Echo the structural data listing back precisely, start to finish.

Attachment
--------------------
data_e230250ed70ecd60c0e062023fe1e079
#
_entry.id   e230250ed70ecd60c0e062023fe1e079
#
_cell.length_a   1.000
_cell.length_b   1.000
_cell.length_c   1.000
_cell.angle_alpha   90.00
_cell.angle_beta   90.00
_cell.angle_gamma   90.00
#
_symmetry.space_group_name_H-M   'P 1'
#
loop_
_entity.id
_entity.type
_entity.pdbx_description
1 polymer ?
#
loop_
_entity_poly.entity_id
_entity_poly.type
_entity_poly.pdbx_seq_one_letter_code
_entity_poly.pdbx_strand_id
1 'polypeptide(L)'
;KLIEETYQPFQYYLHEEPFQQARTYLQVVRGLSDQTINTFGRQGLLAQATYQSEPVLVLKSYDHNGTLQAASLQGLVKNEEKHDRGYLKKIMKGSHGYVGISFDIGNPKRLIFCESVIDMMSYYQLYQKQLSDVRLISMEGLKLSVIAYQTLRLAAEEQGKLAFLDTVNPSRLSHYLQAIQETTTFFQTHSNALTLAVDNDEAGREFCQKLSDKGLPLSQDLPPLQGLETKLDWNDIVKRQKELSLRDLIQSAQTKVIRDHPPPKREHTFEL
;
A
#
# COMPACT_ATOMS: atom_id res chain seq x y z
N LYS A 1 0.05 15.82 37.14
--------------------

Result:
data_e230250ed70ecd60c0e062023fe1e079
#
_entry.id   e230250ed70ecd60c0e062023fe1e079
#
_cell.length_a   1.000
_cell.length_b   1.000
_cell.length_c   1.000
_cell.angle_alpha   90.00
_cell.angle_beta   90.00
_cell.angle_gamma   90.00
#
_symmetry.space_group_name_H-M   'P 1'
#
loop_
_entity.id
_entity.type
_entity.pdbx_description
1 polymer ?
#
loop_
_entity_poly.entity_id
_entity_poly.type
_entity_poly.pdbx_seq_one_letter_code
_entity_poly.pdbx_strand_id
1 'polypeptide(L)'
;KLIEETYQPFQYYLHEEPFQQARTYLQVVRGLSDQTINTFGRQGLLAQATYQSEPVLVLKSYDHNGTLQAASLQGLVKNEEKHDRGYLKKIMKGSHGYVGISFDIGNPKRLIFCESVIDMMSYYQLYQKQLSDVRLISMEGLKLSVIAYQTLRLAAEEQGKLAFLDTVNPSRLSHYLQAIQETTTFFQTHSNALTLAVDNDEAGREFCQKLSDKGLPLSQDLPPLQGLETKLDWNDIVKRQKELSLRDLIQSAQTKVIRDHPPPKREHTFEL
;
A
#
# COMPACT_ATOMS: atom_id res chain seq x y z
N LYS A 1 0.05 15.82 37.14